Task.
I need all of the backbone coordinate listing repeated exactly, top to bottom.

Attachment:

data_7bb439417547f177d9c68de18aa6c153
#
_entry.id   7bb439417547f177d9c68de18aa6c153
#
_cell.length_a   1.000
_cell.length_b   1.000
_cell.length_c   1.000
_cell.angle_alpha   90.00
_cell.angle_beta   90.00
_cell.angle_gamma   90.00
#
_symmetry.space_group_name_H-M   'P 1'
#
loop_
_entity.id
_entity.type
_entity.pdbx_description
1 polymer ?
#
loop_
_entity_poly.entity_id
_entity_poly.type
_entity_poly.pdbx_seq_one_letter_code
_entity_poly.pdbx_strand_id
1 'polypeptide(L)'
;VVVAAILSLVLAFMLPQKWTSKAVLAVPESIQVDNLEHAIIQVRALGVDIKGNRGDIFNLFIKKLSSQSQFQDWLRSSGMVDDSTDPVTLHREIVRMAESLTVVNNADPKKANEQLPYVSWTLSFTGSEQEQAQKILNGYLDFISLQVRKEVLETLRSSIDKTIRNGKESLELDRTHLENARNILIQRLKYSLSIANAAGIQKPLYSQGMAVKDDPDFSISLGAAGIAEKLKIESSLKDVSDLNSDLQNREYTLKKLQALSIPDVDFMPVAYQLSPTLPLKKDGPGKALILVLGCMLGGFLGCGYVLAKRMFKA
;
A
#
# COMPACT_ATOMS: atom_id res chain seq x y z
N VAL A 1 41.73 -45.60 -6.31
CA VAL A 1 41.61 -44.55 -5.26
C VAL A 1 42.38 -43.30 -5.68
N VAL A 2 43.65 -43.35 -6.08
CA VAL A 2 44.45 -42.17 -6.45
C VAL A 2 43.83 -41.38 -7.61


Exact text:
data_7bb439417547f177d9c68de18aa6c153
#
_entry.id   7bb439417547f177d9c68de18aa6c153
#
_cell.length_a   1.000
_cell.length_b   1.000
_cell.length_c   1.000
_cell.angle_alpha   90.00
_cell.angle_beta   90.00
_cell.angle_gamma   90.00
#
_symmetry.space_group_name_H-M   'P 1'
#
loop_
_entity.id
_entity.type
_entity.pdbx_description
1 polymer ?
#
loop_
_entity_poly.entity_id
_entity_poly.type
_entity_poly.pdbx_seq_one_letter_code
_entity_poly.pdbx_strand_id
1 'polypeptide(L)'
;VVVAAILSLVLAFMLPQKWTSKAVLAVPESIQVDNLEHAIIQVRALGVDIKGNRGDIFNLFIKKLSSQSQFQDWLRSSGMVDDSTDPVTLHREIVRMAESLTVVNNADPKKANEQLPYVSWTLSFTGSEQEQAQKILNGYLDFISLQVRKEVLETLRSSIDKTIRNGKESLELDRTHLENARNILIQRLKYSLSIANAAGIQKPLYSQGMAVKDDPDFSISLGAAGIAEKLKIESSLKDVSDLNSDLQNREYTLKKLQALSIPDVDFMPVAYQLSPTLPLKKDGPGKALILVLGCMLGGFLGCGYVLAKRMFKA
;
A
#
# COMPACT_ATOMS: atom_id res chain seq x y z
N VAL A 1 41.73 -45.60 -6.31
CA VAL A 1 41.61 -44.55 -5.26
C VAL A 1 42.38 -43.30 -5.68
N VAL A 2 43.65 -43.35 -6.08
CA VAL A 2 44.45 -42.17 -6.45
C VAL A 2 43.83 -41.38 -7.61